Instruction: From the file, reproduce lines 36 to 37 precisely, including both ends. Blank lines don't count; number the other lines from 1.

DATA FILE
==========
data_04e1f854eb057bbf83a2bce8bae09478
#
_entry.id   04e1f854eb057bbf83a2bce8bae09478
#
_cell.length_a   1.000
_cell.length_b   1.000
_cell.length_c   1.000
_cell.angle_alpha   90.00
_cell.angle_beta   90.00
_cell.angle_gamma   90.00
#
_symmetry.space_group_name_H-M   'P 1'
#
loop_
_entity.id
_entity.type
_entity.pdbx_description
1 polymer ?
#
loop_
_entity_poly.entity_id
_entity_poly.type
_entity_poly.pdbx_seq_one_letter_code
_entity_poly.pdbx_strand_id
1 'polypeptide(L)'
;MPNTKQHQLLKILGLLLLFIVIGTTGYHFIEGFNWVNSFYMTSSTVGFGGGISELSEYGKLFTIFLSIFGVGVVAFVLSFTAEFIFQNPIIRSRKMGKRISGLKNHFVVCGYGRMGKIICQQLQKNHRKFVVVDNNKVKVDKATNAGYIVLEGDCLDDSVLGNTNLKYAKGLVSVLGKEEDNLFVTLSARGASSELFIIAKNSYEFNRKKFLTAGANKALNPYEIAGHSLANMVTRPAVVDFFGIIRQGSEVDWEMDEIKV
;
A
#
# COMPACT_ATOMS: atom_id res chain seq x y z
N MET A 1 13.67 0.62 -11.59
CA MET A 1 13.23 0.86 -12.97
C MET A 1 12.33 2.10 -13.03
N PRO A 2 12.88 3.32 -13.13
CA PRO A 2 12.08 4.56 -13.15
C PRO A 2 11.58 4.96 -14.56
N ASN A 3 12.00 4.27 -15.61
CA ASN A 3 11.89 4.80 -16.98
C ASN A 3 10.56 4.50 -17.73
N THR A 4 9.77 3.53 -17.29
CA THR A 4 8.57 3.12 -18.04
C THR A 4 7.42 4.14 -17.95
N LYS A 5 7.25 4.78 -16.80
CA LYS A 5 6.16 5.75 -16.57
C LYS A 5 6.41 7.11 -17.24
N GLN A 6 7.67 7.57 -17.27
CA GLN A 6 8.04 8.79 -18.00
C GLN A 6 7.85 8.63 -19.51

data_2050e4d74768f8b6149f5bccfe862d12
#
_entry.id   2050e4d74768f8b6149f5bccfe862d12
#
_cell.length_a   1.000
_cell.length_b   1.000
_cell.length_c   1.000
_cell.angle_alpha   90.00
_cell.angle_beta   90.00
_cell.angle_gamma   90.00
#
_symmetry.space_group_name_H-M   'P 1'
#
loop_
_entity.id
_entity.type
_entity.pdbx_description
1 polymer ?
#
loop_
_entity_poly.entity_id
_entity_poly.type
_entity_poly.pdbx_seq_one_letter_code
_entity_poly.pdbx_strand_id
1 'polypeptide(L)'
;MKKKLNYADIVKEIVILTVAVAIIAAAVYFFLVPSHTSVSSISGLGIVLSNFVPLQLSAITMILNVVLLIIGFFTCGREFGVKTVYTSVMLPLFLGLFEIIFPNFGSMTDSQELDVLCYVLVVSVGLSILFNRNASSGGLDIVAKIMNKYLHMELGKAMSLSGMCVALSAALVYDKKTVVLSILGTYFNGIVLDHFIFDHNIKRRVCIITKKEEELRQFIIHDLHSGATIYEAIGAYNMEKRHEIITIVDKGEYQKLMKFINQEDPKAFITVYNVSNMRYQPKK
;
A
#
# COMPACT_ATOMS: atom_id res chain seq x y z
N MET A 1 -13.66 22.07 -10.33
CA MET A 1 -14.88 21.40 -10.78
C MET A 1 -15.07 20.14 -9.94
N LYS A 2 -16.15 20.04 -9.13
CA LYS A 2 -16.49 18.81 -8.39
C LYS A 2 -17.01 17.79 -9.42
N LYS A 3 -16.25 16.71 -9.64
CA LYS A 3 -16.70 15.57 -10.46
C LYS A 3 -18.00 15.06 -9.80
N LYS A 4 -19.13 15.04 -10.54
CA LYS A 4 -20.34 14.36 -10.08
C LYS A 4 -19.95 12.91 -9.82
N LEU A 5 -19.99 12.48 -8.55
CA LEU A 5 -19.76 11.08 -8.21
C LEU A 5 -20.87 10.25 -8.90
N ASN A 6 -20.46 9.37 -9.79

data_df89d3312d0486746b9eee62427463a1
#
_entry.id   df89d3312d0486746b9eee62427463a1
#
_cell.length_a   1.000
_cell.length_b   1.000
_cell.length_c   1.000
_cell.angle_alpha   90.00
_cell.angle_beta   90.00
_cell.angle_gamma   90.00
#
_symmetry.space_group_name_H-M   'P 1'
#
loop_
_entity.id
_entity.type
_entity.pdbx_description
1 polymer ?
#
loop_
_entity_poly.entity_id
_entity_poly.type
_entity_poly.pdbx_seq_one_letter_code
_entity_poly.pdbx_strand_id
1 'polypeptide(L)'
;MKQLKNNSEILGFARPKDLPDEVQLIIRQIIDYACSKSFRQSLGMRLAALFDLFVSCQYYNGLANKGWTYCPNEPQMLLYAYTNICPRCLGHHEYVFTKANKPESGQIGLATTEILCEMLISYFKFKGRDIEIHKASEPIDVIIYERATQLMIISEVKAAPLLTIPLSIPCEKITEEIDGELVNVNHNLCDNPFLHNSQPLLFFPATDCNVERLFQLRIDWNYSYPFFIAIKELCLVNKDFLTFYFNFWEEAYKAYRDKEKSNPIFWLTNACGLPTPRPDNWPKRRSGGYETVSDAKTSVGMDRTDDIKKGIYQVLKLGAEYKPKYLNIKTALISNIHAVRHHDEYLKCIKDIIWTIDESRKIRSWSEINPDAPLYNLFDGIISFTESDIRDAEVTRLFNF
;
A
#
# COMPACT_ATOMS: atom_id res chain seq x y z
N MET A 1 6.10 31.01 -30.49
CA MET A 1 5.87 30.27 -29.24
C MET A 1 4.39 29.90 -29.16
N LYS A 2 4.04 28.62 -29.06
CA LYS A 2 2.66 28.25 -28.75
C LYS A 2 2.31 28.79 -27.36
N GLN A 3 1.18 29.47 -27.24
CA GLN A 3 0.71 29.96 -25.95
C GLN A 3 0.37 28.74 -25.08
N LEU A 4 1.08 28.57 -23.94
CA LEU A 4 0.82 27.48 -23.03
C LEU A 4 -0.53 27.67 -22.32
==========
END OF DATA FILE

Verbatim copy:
C PRO A 2 11.58 4.96 -14.56
N ASN A 3 12.00 4.27 -15.61